Thursday, October 27, 2011

An Un-Romantic view of foster care

Recently, I was asked to give an unromatic view of foster care. I thought: "well, just come eat dinner at my house. Or, even better - come to a restaurant. But honestly, maybe I do write more about the beautiful or spiritual side of foster care than the hard or ugly parts. I would dare to say that foster care is not romantic at all. You are stepping into a life that reveals the brokeness of the world and of yourself. So here it goes.

It is lonely and isolating sometimes. Especially in a roomful of moms or families. The truth is, you don't ever feel like you completely belong. Your life is similar in so many ways, you may be in the throes of potty training or sleep training, or any other normal parenting issue, but the differences are glaringly obvious and huge. You maybe doing all that only to send the kiddos home in six months and then to start all over again with the next ones. Even the most sensitive and supportive friends sometimes say hurtful things because the truth is: they do not understand the life you are living and they have no point of reference for it.

Also, with every new placement of kiddos comes the inevitable basic skills that have to be taught. Toilet training almost-four-year-olds. Sleep training children of all ages. Teaching them to eat with a spoon. Trying to teach children to exist on more than chicken nuggets and fries. Every time I get a new placement, I wonder: how many kids will I toilet train in my life? How many will I sleep train?

This is a life where you willingly hand your heart over to be pulvarized time and time again, knowing full well exactly what is going to happen. A life where every other week, I pull a screaming child out of his crying mother's arms, strap him in a car seat and drive 60 miles away from an exchange that was never part of God's design. All the while, there is a chorus in the back seat of "No mama! Mommy!" Meaning: I do not want you mama Rachel! I want my mommy! Or the unending grief over the kids who have come and gone before. The lack of closure. The not knowing how to grieve because how do you grieve the loss of someone who was never intended to stay and who hasn't passed away? There's the knowledge that often times, you are sending kids back to situations that are not much different than the ones they were taken from.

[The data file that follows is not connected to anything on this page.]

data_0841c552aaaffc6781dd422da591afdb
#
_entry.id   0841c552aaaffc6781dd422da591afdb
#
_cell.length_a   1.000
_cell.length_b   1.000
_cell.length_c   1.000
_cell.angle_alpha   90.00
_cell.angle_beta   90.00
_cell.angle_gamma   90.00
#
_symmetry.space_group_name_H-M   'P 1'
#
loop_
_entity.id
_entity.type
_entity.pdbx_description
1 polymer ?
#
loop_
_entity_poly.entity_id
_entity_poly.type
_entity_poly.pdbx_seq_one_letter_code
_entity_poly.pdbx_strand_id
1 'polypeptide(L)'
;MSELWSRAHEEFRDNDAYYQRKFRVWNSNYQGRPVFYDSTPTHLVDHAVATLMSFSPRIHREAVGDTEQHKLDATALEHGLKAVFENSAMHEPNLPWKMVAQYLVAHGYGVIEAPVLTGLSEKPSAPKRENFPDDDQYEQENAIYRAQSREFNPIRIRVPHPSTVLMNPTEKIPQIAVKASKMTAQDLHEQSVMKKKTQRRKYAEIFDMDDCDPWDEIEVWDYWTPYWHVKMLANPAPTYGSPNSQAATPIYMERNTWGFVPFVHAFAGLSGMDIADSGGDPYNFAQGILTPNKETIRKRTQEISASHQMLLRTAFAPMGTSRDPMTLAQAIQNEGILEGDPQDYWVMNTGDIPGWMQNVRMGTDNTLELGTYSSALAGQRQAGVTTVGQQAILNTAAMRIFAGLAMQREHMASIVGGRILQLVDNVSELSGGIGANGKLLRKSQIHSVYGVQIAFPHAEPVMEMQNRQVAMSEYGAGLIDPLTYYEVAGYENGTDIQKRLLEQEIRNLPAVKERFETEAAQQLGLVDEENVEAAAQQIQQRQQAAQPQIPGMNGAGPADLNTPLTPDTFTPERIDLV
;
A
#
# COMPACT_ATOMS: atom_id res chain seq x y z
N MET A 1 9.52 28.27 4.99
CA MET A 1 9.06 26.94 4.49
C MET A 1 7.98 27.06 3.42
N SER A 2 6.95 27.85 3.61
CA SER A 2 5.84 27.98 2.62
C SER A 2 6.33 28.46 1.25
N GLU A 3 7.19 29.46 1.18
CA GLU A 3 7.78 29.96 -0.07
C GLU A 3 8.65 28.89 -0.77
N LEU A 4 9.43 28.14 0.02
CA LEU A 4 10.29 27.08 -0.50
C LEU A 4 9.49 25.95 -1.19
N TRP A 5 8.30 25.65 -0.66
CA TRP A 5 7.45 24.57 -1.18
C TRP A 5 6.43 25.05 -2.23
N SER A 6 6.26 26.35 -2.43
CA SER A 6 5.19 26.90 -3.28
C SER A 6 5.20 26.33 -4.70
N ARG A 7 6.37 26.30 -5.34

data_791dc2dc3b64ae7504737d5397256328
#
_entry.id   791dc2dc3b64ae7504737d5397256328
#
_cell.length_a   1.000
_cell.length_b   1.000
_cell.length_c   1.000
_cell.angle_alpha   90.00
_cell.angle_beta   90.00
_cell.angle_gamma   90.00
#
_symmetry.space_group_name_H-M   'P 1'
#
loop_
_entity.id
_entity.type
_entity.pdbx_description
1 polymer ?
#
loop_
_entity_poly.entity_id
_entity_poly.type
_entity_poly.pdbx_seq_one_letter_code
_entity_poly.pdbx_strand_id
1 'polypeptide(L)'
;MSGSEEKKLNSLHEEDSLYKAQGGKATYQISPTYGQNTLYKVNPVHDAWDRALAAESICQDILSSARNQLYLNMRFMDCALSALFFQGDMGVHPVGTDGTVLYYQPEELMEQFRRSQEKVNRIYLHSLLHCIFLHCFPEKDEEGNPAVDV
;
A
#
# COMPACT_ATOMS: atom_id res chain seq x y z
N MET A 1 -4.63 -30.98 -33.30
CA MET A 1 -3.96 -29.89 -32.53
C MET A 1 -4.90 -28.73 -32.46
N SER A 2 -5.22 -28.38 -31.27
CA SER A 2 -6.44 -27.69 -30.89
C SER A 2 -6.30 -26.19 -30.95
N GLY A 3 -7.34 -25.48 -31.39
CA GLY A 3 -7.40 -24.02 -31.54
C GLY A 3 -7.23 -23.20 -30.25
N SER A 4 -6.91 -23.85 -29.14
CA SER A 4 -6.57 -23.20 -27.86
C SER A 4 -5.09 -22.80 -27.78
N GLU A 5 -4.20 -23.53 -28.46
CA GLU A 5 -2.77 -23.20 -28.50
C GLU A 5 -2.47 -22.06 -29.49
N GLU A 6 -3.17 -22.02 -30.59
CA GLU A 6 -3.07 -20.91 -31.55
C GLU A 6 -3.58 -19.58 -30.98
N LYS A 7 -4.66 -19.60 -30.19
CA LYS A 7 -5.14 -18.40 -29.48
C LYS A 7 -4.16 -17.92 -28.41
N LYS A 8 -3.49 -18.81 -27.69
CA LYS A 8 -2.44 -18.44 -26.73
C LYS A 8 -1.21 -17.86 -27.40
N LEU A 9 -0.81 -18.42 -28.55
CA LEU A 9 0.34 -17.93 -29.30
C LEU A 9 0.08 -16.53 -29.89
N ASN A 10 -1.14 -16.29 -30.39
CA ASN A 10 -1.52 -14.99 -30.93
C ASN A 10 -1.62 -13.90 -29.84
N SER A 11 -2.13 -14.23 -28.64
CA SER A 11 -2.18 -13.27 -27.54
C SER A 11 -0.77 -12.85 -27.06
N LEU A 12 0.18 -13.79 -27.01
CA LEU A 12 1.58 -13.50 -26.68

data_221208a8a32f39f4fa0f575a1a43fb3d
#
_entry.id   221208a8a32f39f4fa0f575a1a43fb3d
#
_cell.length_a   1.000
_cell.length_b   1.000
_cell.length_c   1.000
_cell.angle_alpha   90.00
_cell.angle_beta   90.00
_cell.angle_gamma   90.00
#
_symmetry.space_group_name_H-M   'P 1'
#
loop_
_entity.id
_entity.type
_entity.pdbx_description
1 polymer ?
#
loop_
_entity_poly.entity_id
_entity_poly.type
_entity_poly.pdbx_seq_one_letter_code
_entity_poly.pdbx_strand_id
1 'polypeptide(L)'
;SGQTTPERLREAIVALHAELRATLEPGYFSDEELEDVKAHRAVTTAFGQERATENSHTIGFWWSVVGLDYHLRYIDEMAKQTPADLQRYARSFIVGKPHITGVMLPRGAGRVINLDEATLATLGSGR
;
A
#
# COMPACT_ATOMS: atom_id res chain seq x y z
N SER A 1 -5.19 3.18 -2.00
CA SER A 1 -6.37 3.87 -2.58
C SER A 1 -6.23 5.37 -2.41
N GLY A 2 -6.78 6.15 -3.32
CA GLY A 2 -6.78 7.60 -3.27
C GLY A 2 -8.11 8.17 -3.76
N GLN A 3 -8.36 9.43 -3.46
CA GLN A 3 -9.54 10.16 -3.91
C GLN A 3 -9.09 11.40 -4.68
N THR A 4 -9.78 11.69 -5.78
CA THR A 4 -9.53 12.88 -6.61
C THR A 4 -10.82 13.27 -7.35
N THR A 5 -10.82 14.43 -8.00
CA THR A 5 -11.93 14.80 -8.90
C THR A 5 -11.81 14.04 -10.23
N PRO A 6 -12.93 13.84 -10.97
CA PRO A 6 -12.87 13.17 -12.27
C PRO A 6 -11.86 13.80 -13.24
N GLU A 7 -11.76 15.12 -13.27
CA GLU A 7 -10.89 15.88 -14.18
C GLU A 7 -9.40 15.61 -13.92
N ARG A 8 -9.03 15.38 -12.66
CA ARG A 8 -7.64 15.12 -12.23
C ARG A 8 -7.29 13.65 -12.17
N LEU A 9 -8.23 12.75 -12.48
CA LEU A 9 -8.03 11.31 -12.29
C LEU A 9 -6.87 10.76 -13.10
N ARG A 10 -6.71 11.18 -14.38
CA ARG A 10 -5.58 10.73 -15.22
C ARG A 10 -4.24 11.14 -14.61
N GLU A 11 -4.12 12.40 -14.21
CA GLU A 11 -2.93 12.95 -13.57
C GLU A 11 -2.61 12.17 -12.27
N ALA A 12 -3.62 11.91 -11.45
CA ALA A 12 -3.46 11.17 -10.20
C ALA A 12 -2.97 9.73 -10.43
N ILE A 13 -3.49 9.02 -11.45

Here is the clincher: The enemy he doesn't want you to be a foster parent. He doesn't want you to adopt. You will come under attack. Your marriage, your career, your finanaces, and any other area he can get to. You see, Satan is already having his way in these children's lives, their families. His mission is to rip them apart. He hates it when you step in and speak Jesus over them. When you start praying and contending for a family that, maybe, no one else is, he hates that. Orphan care foster care...whatever you want to call it, it is not romantic it is war. A necessary war.

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